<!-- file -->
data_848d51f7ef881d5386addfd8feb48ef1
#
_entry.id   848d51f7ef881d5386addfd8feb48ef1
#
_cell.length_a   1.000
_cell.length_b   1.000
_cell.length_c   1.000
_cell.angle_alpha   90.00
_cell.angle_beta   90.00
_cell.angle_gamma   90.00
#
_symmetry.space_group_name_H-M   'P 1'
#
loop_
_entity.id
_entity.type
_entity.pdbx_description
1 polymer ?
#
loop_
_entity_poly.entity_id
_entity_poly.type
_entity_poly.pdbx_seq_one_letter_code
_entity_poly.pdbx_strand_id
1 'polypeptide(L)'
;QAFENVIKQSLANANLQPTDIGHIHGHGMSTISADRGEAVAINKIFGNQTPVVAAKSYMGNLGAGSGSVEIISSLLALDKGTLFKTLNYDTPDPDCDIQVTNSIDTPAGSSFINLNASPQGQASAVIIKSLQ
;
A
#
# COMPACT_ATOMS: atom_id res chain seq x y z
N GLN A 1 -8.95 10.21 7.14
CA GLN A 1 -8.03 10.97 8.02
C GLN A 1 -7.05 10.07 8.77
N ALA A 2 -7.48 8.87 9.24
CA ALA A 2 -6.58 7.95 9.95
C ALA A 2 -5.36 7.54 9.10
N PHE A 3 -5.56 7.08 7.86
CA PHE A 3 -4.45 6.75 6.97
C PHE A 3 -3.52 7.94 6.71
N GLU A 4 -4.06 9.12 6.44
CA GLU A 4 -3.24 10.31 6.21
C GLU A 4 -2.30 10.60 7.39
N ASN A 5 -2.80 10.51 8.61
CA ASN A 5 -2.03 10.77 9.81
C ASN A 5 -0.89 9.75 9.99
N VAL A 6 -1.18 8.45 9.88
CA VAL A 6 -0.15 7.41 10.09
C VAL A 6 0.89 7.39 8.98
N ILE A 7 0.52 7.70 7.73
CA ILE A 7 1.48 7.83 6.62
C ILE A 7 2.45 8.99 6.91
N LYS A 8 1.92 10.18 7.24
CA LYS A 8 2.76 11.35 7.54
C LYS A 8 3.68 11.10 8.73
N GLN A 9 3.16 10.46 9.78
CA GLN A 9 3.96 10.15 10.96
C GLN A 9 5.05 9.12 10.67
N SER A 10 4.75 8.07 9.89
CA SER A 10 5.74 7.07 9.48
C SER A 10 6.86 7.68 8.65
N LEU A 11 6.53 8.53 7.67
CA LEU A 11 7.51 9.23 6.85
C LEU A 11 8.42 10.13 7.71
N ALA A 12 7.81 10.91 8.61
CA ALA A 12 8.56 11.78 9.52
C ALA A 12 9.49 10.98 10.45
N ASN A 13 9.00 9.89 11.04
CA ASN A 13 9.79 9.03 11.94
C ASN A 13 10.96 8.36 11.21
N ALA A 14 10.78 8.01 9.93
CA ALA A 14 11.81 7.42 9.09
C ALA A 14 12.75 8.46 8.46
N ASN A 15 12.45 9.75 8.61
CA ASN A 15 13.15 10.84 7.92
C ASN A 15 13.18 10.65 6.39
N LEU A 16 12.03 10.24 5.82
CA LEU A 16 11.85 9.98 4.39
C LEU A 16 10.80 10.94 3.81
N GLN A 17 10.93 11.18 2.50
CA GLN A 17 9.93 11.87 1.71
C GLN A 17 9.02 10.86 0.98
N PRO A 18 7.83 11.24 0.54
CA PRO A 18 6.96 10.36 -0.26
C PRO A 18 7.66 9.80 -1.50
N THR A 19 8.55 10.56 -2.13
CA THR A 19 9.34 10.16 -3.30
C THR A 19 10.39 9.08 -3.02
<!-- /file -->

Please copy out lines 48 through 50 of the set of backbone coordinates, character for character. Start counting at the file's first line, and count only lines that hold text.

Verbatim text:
C VAL A 6 0.89 7.39 8.98
N ILE A 7 0.52 7.70 7.73
CA ILE A 7 1.48 7.83 6.62